Trail Blazers

Cycling Organization Accurately Maps Mountain Bike Trails in Québec, Canada

Cycling is a popular sport and pastime in the Canadian province of Québec, and for good reason.

Canada’s largest province by area, Québec offers a massive trail network with world-class biking trails. Bike-friendly routes go past scenic lakes, rivers, and farms; through forests and quaint towns; up and down hills and mountains; and into the heart of vibrant communities such as Montreal and Québec City. The province’s most famous bike network is Route Verte, or Green Route, which comprises more than 5,300 kilometers of trails.


This twisting and turning singletrack trail in Quebec was mapped by Vélo Québec.

For cyclists to take full advantage of Québec’s trails, they must be mapped and maintained. As a nonprofit organization that promotes bicycling for recreation, health, tourism, and environmental reasons, Vélo Québec took on the charge of mapping trail networks—including Route Verte—for the province. The mapping initiative, supported in part by GIS technology from Esri, aims to help develop mountain biking trails specifically and promote their use.

“This project is very dear to me,” said Francis Tétrault, mountain biking project manager for Vélo Québec and an avid mountain biker for 20 years. “We currently have over 500 kilometers mapped this season in the first installment of our project.”

Tétrault has made it his mission to help perpetuate trail networks, as he has seen too many disappear due to poor planning and maintenance and loss of landowner permissions. Ideally, Tétrault and the team at Vélo Québec are mapping every kilometer of the mountain bike trails in the province and adding every new official trail to the organization’s database.


The QuickCapture survey includes buttons for points such as bridges, intersections, and signals and information such as trail difficulty.

Enter Esri and Eos Technology

Recently, accurate data was collected on mountain bike trails by using ArcGIS QuickCapture from Esri, along with high-accuracy Global Navigation Satellite System (GNSS) receivers. The data collected by Tétrault and his team included points and polylines that show the trail locations from start to finish; the length, directionality, difficulty level, and surface type of each trail; signage; and the obstacles cyclists might face.

ArcGIS QuickCapture is a mobile app specifically designed to rapidly collect field data. The app lets people record data with one tap of a large button and transmit the information back to a database in real time.

To improve on the spatial accuracy of the data captured, Vélo Québec paired the field collection app with high-precision GNSS receivers from Eos Positioning Systems. Its Arrow 100 receivers provide submeter location accuracy when data is being collected in the field.

Vélo Québec offers training to cyclists and hosts cycling events and trips. The organization needs precise data to support its work, including administering risk management, maintaining trails,, and amending right-of-way agreements with landowners. The collected data will also support other goals in the future, such as updating trail maps. (See the organization’s interactive online trail map, hosted in ArcGIS Online. While mountain bike trail data collected for Tétrault’s project isn’t on the bilingual interactive map, people can view a network of the Route Verte paved trails by using tools to look up routes, create itineraries, and find places to stay such as campgrounds and hotels.)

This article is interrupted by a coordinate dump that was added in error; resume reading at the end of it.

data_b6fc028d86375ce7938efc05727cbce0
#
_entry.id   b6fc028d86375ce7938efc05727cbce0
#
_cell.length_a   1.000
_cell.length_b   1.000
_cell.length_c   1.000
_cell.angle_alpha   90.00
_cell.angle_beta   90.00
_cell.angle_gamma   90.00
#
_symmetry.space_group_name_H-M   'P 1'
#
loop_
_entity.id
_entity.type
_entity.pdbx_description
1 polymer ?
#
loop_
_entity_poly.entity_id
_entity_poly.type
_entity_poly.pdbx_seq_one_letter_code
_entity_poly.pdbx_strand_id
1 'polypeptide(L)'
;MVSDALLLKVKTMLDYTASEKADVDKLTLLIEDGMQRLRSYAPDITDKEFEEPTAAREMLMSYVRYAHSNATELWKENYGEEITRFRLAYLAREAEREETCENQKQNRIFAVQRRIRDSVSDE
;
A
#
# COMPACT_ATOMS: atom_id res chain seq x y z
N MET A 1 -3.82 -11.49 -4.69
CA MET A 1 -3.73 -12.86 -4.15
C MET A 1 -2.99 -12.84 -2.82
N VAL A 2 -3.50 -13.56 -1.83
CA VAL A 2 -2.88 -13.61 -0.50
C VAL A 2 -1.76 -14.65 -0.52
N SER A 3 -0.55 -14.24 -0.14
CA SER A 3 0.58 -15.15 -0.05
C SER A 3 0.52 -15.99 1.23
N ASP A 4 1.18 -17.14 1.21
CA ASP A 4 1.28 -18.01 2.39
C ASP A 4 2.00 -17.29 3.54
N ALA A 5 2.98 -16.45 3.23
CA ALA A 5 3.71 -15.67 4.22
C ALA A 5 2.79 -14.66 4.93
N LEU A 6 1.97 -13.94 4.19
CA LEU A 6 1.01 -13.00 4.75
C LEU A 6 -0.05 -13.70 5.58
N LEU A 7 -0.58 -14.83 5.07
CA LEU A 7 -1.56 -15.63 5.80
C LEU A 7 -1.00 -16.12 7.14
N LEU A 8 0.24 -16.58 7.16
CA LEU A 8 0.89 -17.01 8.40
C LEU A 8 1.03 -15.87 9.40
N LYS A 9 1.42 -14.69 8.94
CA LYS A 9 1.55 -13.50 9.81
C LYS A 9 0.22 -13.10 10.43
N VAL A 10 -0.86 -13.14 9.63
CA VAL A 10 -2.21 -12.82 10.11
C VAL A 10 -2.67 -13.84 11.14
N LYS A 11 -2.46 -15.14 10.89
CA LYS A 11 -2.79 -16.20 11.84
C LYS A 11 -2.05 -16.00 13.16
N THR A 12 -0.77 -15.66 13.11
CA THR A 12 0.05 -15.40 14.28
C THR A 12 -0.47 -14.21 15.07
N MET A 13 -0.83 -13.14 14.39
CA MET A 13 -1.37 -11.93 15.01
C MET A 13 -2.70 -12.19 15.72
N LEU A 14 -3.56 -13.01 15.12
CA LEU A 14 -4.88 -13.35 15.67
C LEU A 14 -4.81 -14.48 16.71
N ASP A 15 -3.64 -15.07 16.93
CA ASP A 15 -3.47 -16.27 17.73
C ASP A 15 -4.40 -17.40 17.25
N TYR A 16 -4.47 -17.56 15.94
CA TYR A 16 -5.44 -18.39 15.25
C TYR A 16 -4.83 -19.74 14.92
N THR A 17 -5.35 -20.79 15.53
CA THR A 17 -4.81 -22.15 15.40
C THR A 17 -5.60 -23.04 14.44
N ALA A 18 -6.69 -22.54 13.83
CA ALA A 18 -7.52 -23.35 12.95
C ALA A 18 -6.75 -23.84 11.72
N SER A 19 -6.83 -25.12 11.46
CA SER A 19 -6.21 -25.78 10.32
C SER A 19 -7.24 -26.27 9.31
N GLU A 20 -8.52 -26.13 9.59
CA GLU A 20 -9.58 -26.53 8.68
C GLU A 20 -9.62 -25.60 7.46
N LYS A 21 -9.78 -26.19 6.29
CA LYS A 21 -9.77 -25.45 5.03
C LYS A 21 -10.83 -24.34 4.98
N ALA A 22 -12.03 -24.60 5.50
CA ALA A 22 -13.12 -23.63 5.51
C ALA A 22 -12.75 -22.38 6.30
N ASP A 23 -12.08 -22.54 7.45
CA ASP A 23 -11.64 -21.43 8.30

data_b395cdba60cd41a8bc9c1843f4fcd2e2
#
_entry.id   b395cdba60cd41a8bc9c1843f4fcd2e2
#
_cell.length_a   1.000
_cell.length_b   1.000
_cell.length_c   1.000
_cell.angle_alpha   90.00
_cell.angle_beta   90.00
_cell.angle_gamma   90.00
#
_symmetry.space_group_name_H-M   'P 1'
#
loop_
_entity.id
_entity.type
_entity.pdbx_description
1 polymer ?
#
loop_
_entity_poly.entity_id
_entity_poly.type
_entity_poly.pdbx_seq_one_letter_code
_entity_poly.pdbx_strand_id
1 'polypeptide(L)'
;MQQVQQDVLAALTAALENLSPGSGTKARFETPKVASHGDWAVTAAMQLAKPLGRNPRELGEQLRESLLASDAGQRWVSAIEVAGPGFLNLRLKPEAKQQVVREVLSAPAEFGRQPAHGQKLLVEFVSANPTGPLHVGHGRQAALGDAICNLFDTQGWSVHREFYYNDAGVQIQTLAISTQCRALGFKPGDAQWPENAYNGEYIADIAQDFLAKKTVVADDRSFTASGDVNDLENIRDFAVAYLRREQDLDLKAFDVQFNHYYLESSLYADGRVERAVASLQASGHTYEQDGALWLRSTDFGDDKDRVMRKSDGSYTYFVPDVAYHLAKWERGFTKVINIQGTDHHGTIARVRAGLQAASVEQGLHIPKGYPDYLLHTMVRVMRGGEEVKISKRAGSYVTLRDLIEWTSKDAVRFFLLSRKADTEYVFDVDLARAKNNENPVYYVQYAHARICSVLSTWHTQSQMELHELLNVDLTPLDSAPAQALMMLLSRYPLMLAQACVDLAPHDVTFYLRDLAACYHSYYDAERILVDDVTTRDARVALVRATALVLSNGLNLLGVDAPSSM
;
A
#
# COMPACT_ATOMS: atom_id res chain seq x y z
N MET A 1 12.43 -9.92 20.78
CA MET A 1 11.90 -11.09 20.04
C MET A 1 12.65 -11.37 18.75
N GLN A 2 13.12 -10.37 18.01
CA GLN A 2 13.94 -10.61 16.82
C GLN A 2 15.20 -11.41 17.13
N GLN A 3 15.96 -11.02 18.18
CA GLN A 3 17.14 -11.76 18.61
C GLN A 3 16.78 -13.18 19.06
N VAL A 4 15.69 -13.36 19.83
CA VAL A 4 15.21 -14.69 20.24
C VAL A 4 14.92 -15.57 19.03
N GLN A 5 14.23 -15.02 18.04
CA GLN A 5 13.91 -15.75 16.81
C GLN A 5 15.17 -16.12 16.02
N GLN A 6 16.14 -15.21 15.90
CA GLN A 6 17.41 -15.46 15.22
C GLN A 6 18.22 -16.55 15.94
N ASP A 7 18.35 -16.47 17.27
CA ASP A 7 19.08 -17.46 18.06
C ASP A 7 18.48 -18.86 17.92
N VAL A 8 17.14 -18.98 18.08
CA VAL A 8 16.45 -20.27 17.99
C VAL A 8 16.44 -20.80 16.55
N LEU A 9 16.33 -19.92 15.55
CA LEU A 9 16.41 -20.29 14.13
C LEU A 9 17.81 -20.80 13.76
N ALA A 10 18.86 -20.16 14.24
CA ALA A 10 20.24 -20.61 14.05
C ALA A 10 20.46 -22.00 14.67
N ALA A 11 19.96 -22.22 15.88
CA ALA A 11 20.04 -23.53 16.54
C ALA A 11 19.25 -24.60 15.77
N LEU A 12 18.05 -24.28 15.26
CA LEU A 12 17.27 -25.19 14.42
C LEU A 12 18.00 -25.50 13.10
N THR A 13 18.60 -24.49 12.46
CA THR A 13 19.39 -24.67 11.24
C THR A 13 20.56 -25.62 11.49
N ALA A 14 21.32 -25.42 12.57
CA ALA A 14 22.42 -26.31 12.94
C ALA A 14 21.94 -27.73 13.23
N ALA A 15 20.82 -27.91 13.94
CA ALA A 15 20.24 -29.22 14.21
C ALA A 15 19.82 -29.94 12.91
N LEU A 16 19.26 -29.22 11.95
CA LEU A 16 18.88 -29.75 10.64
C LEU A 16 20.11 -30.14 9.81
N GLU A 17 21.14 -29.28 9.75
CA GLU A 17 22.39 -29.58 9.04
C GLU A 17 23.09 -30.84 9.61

In many instances, trails in Québec are built on private land. Cycling clubs, which are the organizations that develop the trails, must acquire permission from landowners to build trails on their land. Accurate trail mapping is helpful to acquire permission to develop trails. For example, the maps can show what portions of a proposed trail might be on a homeowner’s land.

The Route Verte map, available via ArcGIS Online, gives people the ability to plan a cycling trip using the Route Verte network and regional bike path systems.

Hurdles to Overcome

A network of Vélo Québec staff or volunteers—who sometimes are not versed in GIS—create and maintain up-to-date trail data. Consequently, the data-capture process out in the field must be easy, and the training needed to do it must be minimal.

Working remotely in areas without cell coverage and using technology under varying light and temperature conditions can add another layer of challenges.

Data is captured by people while they’re riding a bicycle, so having lightweight, compact, durable equipment is critical.

Data collection must also produce accurate data. Before this initiative, land managers had data that was largely gathered by smartphones (precise to about 14–16 meters) or handheld GPS systems (precise to around 4 meters). The low level of precision impacted data and analysis, so the Vélo Québec team needed a tool to improve accuracy.